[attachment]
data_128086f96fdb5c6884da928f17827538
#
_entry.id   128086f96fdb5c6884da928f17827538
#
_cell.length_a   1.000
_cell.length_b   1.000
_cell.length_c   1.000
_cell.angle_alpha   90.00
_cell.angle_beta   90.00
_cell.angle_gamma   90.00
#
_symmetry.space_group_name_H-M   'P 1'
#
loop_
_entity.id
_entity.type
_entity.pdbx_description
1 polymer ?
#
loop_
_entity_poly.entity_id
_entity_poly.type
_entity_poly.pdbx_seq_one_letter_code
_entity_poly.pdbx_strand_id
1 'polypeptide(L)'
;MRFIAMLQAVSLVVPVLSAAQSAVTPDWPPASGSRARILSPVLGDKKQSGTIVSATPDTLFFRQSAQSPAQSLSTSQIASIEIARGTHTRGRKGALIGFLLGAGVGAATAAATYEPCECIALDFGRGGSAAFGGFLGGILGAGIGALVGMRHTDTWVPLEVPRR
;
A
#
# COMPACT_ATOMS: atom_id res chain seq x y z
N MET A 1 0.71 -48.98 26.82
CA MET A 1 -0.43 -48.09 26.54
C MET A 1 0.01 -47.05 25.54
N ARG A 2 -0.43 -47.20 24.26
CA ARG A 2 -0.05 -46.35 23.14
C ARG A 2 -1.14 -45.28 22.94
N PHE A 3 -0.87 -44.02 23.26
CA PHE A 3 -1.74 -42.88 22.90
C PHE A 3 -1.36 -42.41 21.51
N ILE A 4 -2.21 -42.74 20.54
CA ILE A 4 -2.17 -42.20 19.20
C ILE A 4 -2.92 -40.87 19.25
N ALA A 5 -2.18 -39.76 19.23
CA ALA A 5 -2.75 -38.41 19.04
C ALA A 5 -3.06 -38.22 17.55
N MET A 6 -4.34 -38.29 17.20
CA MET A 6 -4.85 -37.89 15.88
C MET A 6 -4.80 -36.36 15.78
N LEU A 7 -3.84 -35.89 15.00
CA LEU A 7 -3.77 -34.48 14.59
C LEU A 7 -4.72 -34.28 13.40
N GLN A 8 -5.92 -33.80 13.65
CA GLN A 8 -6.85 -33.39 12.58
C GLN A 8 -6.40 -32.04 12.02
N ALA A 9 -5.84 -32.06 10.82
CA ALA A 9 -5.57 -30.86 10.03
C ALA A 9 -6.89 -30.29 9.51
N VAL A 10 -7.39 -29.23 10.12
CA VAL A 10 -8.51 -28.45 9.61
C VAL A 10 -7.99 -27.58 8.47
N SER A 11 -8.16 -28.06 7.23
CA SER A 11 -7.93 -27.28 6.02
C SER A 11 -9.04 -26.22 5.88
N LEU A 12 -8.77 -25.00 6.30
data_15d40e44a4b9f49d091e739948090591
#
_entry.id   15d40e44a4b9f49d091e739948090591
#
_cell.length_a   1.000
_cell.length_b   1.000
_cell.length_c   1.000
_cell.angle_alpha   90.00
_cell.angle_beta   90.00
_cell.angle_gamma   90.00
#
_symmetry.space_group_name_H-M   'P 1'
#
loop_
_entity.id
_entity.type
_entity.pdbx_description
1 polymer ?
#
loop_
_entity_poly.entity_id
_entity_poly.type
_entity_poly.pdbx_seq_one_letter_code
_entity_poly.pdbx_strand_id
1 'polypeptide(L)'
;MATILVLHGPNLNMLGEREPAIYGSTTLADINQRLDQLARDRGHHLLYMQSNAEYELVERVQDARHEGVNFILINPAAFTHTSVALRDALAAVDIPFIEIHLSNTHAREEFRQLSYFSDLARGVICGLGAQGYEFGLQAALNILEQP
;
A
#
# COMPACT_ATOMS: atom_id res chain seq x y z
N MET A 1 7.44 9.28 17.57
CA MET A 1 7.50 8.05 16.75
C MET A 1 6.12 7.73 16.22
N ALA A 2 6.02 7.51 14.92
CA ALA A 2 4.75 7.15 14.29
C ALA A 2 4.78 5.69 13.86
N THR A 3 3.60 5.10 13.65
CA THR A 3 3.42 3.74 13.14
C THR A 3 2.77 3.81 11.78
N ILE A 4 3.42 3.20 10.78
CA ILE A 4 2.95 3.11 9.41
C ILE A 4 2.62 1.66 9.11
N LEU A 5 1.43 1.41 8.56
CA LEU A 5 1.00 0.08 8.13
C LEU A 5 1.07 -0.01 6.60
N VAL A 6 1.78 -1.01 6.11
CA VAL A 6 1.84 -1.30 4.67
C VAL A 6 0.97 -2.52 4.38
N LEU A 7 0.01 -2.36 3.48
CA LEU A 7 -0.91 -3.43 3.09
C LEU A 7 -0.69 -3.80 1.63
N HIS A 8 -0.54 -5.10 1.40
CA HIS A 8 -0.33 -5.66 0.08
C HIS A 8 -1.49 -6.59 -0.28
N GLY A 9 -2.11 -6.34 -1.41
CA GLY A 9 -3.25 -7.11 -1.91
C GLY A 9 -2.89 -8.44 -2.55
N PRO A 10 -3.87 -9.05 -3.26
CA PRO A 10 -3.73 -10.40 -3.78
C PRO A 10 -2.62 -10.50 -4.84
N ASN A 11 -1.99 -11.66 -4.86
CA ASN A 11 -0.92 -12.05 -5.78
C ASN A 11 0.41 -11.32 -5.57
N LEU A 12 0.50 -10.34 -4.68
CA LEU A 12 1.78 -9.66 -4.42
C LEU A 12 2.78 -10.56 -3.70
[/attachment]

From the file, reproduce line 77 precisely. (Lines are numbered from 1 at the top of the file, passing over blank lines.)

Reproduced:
#